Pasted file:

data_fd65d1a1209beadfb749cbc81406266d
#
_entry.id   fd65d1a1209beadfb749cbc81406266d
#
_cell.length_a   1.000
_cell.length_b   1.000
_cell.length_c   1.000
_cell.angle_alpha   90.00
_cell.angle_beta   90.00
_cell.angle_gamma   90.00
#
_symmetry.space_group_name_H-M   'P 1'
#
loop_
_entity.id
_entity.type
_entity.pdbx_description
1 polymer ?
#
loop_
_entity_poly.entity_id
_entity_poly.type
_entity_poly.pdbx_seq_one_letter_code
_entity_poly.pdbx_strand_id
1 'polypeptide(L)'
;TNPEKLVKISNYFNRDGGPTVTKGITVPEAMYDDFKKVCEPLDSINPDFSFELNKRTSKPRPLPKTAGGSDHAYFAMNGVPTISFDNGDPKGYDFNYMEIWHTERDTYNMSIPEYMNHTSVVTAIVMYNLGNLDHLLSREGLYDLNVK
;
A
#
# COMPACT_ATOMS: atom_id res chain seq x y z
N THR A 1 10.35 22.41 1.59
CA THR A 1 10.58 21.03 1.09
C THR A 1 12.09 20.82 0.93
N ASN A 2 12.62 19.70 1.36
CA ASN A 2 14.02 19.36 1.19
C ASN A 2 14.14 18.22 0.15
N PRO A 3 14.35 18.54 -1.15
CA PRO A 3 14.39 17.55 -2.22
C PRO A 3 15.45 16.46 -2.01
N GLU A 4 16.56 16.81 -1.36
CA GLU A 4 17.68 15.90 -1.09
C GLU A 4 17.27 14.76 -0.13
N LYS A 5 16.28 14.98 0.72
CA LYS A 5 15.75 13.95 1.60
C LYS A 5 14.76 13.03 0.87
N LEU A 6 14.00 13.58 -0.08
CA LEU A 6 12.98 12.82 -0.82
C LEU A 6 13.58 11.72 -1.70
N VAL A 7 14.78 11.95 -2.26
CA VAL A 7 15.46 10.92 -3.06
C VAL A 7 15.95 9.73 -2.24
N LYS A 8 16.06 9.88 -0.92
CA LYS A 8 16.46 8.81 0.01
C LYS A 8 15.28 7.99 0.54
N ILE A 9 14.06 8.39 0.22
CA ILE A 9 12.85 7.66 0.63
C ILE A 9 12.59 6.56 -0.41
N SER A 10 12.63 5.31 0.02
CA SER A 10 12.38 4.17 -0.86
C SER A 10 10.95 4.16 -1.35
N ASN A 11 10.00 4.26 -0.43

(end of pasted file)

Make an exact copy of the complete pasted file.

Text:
data_fd65d1a1209beadfb749cbc81406266d
#
_entry.id   fd65d1a1209beadfb749cbc81406266d
#
_cell.length_a   1.000
_cell.length_b   1.000
_cell.length_c   1.000
_cell.angle_alpha   90.00
_cell.angle_beta   90.00
_cell.angle_gamma   90.00
#
_symmetry.space_group_name_H-M   'P 1'
#
loop_
_entity.id
_entity.type
_entity.pdbx_description
1 polymer ?
#
loop_
_entity_poly.entity_id
_entity_poly.type
_entity_poly.pdbx_seq_one_letter_code
_entity_poly.pdbx_strand_id
1 'polypeptide(L)'
;TNPEKLVKISNYFNRDGGPTVTKGITVPEAMYDDFKKVCEPLDSINPDFSFELNKRTSKPRPLPKTAGGSDHAYFAMNGVPTISFDNGDPKGYDFNYMEIWHTERDTYNMSIPEYMNHTSVVTAIVMYNLGNLDHLLSREGLYDLNVK
;
A
#
# COMPACT_ATOMS: atom_id res chain seq x y z
N THR A 1 10.35 22.41 1.59
CA THR A 1 10.58 21.03 1.09
C THR A 1 12.09 20.82 0.93
N ASN A 2 12.62 19.70 1.36
CA ASN A 2 14.02 19.36 1.19
C ASN A 2 14.14 18.22 0.15
N PRO A 3 14.35 18.54 -1.15
CA PRO A 3 14.39 17.55 -2.22
C PRO A 3 15.45 16.46 -2.01
N GLU A 4 16.56 16.81 -1.36
CA GLU A 4 17.68 15.90 -1.09
C GLU A 4 17.27 14.76 -0.13
N LYS A 5 16.28 14.98 0.72
CA LYS A 5 15.75 13.95 1.60
C LYS A 5 14.76 13.03 0.87
N LEU A 6 14.00 13.58 -0.08
CA LEU A 6 12.98 12.82 -0.82
C LEU A 6 13.58 11.72 -1.70
N VAL A 7 14.78 11.95 -2.26
CA VAL A 7 15.46 10.92 -3.06
C VAL A 7 15.95 9.73 -2.24
N LYS A 8 16.06 9.88 -0.92
CA LYS A 8 16.46 8.81 0.01
C LYS A 8 15.28 7.99 0.54
N ILE A 9 14.06 8.39 0.22
CA ILE A 9 12.85 7.66 0.63
C ILE A 9 12.59 6.56 -0.41
N SER A 10 12.63 5.31 0.02
CA SER A 10 12.38 4.17 -0.86
C SER A 10 10.95 4.16 -1.35
N ASN A 11 10.00 4.26 -0.43